Electron beam welding was developed by German physicist Karl-Heinz Steigerwald of Stuttgart, West Germany before 1958. Steigerwald had been conducting experiments on their electron microscope to increase power of the scope and found out to their surprise, that the specimen which was being examined would disappear. Later, Steigerwald determined that by regulating the power settings, the specimen would melt and re-solidify. Thus the electron beam welder was born.
In 1959 through agreements with the Carl Zeiss Co., United Technologies Corporation (then called United Aircraft) and its division, Hamilton Standard, sold “Zeiss” electron beam welders in the United States. Hamilton Standard then sold E.B. machines with a label “Hamilton – Zeiss” and finally produced machines labeled “Hamilton Standard”.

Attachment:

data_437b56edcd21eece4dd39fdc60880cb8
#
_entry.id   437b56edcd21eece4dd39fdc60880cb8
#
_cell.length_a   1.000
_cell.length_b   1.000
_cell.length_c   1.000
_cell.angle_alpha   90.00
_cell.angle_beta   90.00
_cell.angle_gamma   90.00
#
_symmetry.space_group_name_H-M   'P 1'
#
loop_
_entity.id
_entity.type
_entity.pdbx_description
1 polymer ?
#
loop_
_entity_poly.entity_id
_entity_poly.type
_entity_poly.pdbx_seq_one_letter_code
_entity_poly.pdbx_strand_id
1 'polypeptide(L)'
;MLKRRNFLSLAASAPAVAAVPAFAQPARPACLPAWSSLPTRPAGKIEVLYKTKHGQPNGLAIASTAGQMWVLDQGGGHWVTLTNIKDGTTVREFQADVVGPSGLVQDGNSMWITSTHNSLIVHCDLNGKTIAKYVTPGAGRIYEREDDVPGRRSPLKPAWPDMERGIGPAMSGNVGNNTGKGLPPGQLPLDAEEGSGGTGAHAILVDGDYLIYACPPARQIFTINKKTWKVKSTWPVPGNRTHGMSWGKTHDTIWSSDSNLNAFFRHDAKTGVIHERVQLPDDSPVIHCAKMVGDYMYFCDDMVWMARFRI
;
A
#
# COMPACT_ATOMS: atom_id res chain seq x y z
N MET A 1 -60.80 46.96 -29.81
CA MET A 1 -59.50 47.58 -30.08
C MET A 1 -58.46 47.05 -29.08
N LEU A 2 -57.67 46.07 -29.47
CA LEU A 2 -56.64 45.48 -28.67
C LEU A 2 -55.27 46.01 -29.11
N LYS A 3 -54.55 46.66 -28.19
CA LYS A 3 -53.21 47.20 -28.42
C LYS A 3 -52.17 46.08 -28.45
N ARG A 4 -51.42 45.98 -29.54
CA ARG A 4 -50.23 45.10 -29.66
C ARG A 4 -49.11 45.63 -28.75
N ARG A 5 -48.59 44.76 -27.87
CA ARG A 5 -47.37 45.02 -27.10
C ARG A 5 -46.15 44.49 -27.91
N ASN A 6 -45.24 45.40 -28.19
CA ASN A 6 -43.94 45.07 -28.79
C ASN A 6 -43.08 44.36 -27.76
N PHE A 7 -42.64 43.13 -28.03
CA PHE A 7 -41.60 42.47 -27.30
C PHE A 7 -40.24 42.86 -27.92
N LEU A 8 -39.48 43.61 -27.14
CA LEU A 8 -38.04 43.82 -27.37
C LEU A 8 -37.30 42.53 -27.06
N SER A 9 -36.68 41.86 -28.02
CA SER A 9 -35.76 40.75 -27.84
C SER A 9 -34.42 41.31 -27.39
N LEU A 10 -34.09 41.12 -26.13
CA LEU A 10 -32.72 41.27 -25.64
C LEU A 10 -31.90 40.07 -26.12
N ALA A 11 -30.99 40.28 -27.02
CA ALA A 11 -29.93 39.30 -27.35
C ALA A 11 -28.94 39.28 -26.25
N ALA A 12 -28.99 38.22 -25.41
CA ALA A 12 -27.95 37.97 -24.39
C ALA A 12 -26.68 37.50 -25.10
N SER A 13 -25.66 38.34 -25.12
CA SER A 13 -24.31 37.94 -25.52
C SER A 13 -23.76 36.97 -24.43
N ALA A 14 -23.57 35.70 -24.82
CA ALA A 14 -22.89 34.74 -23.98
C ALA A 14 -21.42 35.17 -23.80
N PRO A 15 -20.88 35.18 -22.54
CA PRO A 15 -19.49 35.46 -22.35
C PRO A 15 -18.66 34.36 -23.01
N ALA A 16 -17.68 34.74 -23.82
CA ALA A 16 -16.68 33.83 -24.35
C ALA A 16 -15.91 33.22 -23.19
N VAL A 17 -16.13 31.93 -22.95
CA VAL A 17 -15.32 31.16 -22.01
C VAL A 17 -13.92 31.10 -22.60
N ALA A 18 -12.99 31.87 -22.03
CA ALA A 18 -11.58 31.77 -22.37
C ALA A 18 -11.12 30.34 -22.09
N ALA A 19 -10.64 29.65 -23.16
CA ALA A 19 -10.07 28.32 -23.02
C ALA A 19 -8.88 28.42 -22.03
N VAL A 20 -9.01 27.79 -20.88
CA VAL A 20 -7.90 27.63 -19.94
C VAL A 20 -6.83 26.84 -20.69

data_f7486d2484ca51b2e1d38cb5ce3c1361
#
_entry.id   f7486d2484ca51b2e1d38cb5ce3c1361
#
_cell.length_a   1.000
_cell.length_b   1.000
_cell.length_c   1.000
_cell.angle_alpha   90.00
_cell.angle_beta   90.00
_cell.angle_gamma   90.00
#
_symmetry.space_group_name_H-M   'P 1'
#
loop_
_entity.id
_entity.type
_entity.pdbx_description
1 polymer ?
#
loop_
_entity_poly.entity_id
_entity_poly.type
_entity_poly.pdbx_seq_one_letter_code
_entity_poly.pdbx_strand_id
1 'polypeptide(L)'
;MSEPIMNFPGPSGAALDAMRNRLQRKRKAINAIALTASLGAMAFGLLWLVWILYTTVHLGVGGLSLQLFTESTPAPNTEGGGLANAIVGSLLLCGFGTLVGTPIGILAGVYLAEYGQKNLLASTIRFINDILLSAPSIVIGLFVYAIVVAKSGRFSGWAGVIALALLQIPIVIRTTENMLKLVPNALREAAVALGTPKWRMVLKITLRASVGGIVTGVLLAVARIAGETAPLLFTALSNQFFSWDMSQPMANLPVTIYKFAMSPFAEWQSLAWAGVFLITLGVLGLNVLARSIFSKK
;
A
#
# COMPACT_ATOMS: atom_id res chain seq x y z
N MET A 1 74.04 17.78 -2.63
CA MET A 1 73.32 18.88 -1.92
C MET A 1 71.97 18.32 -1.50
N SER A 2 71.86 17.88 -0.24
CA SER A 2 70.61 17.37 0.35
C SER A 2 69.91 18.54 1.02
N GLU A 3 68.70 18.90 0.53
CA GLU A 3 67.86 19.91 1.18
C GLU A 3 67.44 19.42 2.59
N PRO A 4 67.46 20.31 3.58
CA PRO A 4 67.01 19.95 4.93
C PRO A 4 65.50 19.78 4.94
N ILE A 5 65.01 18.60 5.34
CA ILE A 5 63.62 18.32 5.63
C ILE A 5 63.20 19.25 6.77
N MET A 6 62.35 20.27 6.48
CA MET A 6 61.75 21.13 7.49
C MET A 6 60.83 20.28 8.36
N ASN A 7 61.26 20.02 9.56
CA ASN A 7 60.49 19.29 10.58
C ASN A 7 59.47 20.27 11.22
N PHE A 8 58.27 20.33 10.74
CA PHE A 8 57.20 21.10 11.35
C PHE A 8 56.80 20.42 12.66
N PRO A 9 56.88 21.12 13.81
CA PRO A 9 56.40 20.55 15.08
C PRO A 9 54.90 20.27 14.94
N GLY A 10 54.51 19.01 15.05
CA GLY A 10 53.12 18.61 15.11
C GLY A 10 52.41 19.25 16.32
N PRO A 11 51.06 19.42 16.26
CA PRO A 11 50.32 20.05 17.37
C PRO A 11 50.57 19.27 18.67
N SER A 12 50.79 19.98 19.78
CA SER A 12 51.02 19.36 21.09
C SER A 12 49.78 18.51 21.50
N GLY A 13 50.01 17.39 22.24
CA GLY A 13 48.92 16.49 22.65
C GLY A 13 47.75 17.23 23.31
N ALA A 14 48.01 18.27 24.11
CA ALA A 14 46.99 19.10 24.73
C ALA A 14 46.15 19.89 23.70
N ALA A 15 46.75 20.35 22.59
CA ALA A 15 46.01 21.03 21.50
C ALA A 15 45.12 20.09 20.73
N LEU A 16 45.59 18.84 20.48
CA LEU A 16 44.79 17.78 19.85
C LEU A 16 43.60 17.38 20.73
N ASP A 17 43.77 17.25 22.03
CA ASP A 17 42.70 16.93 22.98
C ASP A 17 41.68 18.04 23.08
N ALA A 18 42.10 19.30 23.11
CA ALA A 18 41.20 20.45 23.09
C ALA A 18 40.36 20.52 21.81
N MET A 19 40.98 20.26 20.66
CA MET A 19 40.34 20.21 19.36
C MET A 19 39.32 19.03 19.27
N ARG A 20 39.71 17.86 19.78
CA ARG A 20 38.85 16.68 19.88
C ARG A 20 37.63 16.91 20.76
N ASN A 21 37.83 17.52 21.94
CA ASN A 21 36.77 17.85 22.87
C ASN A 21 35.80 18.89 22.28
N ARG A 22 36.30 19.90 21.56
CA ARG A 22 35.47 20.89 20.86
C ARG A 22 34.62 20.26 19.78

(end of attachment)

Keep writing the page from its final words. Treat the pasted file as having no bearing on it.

In 1976 Hamilton Standard sold its interest in the electron beam welding business to Leybold – Heraeus Vacuum Systems Inc. In 1989 the entire operation was taken over by PTR – Precision Technologies Inc., Enfield, CT. To date, over 800 electron beam welders have been installed around the world through the combined efforts of Zeiss Co./ Hamilton Standard/ Leybold-Heraeus/ PTR Precision Technologies Inc.
The various electron beam systems available are: high vacuum, partial vacuum, and non-vacuum and are used accordingly depending upon the application.
Today, electron beam welding is used in many diversified industries throughout the world such as: nuclear, aerospace, aircraft, automotive, instrumentation, medical, electronics, commercial and job shops.